In almost any other realm it would seem a clear conflict of interest — pitting his duty to the US military against the interests of his employer — not to mention a revolving-door sprint from uniformed responsibilities to private paid advocacy.
But this is the Pentagon where, a Globe review has found, such apparent conflicts are a routine fact of life at the lucrative nexus between the defense procurement system, which spends hundreds of billions of dollars a year, and the industry that feasts on those riches. And almost nothing is ever done about it.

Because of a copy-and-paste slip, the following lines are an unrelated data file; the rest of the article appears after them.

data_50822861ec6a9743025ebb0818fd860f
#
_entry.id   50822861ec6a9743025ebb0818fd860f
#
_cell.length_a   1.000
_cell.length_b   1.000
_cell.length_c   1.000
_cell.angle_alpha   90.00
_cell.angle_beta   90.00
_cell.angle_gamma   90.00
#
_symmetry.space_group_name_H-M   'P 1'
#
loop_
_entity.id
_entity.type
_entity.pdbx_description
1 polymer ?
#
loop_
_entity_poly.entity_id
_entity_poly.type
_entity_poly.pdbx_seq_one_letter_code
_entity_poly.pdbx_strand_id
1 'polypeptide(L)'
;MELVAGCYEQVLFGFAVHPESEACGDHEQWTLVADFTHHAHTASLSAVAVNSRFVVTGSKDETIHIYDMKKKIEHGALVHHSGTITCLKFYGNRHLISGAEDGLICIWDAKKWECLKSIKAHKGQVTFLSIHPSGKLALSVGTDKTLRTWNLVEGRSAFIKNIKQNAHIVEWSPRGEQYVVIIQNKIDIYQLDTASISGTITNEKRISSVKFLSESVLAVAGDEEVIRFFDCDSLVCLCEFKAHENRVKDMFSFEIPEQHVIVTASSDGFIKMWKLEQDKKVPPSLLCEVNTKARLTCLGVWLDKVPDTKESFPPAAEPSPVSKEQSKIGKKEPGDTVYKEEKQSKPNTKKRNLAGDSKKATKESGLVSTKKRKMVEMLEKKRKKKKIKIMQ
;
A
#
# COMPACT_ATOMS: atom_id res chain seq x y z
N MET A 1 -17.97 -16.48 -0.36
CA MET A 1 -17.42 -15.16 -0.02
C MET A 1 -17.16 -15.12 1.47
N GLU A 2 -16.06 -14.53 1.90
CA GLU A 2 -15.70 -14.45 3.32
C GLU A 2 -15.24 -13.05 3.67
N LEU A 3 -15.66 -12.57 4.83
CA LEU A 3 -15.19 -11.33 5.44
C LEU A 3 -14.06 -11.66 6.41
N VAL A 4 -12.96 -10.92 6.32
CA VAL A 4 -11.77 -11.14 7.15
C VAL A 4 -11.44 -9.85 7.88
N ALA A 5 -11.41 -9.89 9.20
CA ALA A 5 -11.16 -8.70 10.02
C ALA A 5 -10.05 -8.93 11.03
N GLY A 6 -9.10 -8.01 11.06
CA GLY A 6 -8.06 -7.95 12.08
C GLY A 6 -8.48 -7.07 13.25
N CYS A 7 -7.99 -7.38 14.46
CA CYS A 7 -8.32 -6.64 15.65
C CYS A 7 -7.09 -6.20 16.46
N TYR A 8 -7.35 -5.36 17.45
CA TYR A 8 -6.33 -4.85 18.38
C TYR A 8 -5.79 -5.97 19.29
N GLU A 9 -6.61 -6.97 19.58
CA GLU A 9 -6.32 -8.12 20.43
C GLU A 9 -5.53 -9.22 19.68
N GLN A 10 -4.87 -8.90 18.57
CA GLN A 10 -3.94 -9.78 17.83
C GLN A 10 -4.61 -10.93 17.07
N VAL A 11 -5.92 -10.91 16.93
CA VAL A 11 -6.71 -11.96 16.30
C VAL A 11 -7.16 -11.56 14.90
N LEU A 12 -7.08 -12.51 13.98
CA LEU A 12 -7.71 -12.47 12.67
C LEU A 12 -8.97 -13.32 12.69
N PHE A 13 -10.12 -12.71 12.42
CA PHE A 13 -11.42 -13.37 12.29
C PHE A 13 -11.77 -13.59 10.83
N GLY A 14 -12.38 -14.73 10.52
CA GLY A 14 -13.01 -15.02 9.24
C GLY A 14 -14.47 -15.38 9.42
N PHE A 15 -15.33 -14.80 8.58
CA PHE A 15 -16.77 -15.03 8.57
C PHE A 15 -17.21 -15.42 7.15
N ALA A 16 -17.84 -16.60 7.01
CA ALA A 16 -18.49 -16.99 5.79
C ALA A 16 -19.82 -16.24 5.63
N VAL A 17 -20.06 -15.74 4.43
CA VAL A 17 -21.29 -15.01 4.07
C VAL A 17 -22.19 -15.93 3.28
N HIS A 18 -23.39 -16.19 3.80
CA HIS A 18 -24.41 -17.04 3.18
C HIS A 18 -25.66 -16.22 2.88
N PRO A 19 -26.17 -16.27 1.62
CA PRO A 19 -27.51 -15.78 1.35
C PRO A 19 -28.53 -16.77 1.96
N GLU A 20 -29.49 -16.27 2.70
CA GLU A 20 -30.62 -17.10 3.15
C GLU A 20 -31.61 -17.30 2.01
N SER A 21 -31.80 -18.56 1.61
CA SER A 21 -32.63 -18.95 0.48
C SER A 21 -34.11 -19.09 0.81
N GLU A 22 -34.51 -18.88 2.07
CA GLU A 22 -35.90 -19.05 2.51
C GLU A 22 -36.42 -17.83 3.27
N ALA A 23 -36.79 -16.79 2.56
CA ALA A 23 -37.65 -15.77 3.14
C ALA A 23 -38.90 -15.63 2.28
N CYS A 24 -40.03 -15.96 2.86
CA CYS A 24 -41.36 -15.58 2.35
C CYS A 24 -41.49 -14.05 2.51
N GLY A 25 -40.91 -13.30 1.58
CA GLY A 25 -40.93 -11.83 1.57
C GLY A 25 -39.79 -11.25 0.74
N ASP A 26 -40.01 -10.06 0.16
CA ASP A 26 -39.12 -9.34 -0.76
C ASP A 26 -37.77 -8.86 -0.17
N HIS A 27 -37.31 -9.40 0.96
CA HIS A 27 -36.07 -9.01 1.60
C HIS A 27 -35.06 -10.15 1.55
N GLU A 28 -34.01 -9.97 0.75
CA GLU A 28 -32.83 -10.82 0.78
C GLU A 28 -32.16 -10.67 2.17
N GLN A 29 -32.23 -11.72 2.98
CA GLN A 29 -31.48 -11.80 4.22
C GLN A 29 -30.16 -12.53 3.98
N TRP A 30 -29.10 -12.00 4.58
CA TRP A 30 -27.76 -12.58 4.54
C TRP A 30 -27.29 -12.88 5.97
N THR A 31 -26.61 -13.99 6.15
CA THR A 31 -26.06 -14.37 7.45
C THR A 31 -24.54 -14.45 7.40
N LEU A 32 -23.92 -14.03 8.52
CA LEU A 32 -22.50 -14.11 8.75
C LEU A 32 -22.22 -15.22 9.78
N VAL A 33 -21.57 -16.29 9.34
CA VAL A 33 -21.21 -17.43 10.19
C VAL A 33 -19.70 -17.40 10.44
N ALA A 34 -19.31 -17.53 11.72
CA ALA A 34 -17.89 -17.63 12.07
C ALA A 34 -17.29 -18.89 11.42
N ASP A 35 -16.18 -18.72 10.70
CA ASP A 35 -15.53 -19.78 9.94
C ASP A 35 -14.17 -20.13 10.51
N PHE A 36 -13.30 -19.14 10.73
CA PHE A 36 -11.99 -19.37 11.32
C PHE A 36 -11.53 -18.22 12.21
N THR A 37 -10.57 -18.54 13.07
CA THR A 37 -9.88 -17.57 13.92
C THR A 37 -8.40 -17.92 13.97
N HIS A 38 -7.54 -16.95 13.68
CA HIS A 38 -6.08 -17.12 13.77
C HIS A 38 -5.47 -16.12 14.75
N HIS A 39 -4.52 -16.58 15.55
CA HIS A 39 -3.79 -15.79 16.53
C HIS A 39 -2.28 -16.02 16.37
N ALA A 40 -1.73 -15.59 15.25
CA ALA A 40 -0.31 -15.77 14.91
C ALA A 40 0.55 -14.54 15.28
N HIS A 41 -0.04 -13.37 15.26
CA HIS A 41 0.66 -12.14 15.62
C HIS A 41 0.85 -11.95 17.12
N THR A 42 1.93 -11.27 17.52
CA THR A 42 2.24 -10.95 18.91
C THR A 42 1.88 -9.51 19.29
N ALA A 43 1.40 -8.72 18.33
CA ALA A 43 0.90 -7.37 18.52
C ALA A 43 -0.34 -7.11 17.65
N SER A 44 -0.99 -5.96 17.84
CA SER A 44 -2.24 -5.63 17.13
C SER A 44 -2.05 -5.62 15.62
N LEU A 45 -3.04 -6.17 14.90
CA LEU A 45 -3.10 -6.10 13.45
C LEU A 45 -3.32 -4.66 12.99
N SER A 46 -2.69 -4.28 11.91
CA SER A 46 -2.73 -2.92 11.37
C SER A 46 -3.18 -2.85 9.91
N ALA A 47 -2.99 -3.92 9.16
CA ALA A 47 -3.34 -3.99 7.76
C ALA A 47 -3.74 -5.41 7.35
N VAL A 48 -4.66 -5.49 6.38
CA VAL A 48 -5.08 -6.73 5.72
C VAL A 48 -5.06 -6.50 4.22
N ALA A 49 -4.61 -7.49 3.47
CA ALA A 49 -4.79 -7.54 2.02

The Globe analyzed the career paths of 750 of the highest ranking generals and admirals who retired during the last two decades and found that, for most, moving into what many in Washington call the “rent-a-general’’ business is all but irresistible.
From 2004 through 2008, 80 percent of retiring three- and four-star officers went to work as consultants or defense executives, according to the Globe analysis. That compares with less than 50 percent who followed that path a decade earlier, from 1994 to 1998.